Are your triglycerides too high? Get up and go for a walk

 
By Karin Lillis • Published: August 30th, 2017
Category: Health in a Heartbeat
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It is well-known that too much sitting, especially for long periods of time, can be bad for your health. Excess sitting has been linked to heart disease, high cholesterol and obesity.

New research suggests that combining short periods of exercise with one longer session might reduce triglycerides — fatty acids that can harden and block your arteries and put you at a higher risk of cardiovascular disease, diabetes and stroke.

In a small study conducted at the University of Otago in New Zealand, researchers found a daily half-hour brisk walk combined with two-minute bouts of moderate-intensity walking every 30 minutes might lower triglycerides. The results appear in the Journal of Clinical Lipidology.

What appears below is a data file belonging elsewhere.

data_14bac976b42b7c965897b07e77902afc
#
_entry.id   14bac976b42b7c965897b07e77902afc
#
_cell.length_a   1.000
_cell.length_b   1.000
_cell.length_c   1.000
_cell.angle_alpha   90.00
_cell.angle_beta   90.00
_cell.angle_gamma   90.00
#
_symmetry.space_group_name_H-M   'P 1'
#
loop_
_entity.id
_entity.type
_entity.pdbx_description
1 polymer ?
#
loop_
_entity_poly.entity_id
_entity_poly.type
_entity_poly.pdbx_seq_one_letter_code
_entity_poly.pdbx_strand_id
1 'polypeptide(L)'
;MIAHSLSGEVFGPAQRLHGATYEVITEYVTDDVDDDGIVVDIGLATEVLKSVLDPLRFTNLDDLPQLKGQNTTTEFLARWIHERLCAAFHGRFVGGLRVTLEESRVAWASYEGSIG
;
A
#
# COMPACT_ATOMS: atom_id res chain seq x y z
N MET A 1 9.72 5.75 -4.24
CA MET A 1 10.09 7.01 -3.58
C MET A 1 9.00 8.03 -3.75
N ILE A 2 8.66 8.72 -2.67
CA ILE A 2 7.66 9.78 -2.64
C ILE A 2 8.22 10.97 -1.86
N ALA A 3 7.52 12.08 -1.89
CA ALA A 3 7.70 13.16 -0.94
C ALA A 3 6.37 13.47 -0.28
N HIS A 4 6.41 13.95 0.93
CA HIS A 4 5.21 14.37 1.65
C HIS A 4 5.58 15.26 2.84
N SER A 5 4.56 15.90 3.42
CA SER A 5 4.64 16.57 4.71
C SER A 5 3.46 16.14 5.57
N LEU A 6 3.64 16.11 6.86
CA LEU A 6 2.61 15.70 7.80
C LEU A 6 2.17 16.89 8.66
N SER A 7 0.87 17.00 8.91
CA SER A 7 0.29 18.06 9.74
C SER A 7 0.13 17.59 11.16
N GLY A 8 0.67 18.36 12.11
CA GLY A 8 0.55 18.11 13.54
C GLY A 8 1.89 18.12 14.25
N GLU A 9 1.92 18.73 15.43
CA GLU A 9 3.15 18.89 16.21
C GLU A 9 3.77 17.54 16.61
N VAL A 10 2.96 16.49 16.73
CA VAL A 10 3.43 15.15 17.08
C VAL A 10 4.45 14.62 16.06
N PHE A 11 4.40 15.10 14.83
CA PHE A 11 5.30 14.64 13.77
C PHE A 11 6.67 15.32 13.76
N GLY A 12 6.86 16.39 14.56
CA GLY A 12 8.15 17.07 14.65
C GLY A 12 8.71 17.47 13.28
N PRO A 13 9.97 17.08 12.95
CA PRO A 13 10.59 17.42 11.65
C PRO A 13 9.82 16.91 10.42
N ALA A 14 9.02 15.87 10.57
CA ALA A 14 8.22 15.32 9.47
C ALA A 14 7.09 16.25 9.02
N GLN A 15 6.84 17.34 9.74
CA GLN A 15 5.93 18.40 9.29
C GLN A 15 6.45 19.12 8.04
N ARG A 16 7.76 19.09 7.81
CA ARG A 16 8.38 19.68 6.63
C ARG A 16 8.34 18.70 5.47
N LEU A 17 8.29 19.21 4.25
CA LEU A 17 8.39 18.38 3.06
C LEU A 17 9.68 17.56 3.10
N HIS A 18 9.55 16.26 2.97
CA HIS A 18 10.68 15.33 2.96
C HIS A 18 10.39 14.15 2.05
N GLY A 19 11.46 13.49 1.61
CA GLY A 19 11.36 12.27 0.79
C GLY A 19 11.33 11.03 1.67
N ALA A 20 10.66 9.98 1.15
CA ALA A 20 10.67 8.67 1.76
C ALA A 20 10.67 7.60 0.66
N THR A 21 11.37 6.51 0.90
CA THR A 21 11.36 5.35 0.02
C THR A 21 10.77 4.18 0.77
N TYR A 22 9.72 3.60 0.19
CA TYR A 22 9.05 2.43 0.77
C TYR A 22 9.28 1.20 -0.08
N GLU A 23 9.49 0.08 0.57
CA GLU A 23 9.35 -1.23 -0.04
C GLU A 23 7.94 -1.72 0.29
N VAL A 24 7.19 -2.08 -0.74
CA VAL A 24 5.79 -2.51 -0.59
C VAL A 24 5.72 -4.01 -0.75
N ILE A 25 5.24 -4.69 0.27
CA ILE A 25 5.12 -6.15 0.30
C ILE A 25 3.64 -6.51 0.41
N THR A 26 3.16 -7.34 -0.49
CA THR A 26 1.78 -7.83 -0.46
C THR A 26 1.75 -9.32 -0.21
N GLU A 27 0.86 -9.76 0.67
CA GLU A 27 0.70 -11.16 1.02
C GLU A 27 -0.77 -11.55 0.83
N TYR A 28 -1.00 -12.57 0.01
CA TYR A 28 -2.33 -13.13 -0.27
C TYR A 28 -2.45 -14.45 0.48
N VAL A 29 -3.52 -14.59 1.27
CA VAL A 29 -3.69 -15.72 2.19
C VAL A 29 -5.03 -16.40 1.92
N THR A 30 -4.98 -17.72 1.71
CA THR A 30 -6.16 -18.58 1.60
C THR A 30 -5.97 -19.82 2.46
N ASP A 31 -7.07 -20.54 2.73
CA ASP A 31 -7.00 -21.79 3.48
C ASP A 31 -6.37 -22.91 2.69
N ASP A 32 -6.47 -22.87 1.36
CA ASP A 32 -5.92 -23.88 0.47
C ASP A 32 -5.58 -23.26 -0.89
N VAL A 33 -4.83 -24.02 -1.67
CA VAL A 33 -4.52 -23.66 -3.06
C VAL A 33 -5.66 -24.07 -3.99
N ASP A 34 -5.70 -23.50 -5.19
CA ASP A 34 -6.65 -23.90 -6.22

A group of 36 people took part in four activity scenarios over two days — prolonged sitting, prolonged sitting with a 30-minute brisk walk at the end, sitting and two minutes of walking every half hour, and a 30-minute brisk walk and two-minute walks on the half hour.

On Day 1, participants ate breakfast, lunch and dinner prepared according to nutritional guidelines. On the second day, the meal included croissants, margarine and cheese — designed to spike triglyceride levels.

About five hours after eating, the group that took two-minute walks combined with a longer 30-minute walk showed the greatest drop in triglycerides — about 11 percent on average. Those who engaged in two-minute bursts of activity every 30 minutes had a 7 percent drop. Taking just one 30-minute jaunt did not affect triglyceride levels.

If you’re looking for ways to cut fatty acids in your blood, taking a long walk is a good first step, but be sure to fit in a few smaller walks during the day as well.